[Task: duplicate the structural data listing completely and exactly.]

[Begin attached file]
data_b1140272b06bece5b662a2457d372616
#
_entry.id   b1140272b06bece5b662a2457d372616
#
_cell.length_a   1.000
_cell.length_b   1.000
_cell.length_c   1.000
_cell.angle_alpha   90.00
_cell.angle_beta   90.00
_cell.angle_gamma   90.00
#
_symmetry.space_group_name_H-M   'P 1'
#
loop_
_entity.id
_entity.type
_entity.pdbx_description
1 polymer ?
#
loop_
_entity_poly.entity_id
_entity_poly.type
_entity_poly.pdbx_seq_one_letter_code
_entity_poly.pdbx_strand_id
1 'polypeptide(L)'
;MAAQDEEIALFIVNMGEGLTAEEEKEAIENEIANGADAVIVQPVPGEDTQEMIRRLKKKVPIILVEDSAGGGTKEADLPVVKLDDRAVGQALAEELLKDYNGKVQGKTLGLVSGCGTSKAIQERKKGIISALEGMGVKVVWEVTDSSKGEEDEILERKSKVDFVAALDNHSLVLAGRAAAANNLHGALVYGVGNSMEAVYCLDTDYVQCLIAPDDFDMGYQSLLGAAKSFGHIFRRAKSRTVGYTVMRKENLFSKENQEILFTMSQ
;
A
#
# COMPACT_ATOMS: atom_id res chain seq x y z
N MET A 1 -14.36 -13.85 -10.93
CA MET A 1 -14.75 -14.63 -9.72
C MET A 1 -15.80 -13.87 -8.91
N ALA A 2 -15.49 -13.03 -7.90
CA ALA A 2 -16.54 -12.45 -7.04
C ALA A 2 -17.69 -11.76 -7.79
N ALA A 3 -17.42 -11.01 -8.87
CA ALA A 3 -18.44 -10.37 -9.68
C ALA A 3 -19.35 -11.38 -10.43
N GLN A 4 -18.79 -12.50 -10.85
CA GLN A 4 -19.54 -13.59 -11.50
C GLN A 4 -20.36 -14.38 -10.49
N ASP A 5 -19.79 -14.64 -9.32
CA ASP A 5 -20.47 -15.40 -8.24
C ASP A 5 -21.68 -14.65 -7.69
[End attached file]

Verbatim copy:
data_b1140272b06bece5b662a2457d372616
#
_entry.id   b1140272b06bece5b662a2457d372616
#
_cell.length_a   1.000
_cell.length_b   1.000
_cell.length_c   1.000
_cell.angle_alpha   90.00
_cell.angle_beta   90.00
_cell.angle_gamma   90.00
#
_symmetry.space_group_name_H-M   'P 1'
#
loop_
_entity.id
_entity.type
_entity.pdbx_description
1 polymer ?
#
loop_
_entity_poly.entity_id
_entity_poly.type
_entity_poly.pdbx_seq_one_letter_code
_entity_poly.pdbx_strand_id
1 'polypeptide(L)'
;MAAQDEEIALFIVNMGEGLTAEEEKEAIENEIANGADAVIVQPVPGEDTQEMIRRLKKKVPIILVEDSAGGGTKEADLPVVKLDDRAVGQALAEELLKDYNGKVQGKTLGLVSGCGTSKAIQERKKGIISALEGMGVKVVWEVTDSSKGEEDEILERKSKVDFVAALDNHSLVLAGRAAAANNLHGALVYGVGNSMEAVYCLDTDYVQCLIAPDDFDMGYQSLLGAAKSFGHIFRRAKSRTVGYTVMRKENLFSKENQEILFTMSQ
;
A
#
# COMPACT_ATOMS: atom_id res chain seq x y z
N MET A 1 -14.36 -13.85 -10.93
CA MET A 1 -14.75 -14.63 -9.72
C MET A 1 -15.80 -13.87 -8.91
N ALA A 2 -15.49 -13.03 -7.90
CA ALA A 2 -16.54 -12.45 -7.04
C ALA A 2 -17.69 -11.76 -7.79
N ALA A 3 -17.42 -11.01 -8.87
CA ALA A 3 -18.44 -10.37 -9.68
C ALA A 3 -19.35 -11.38 -10.43
N GLN A 4 -18.79 -12.50 -10.85
CA GLN A 4 -19.54 -13.59 -11.50
C GLN A 4 -20.36 -14.38 -10.49
N ASP A 5 -19.79 -14.64 -9.32
CA ASP A 5 -20.47 -15.40 -8.24
C ASP A 5 -21.68 -14.65 -7.69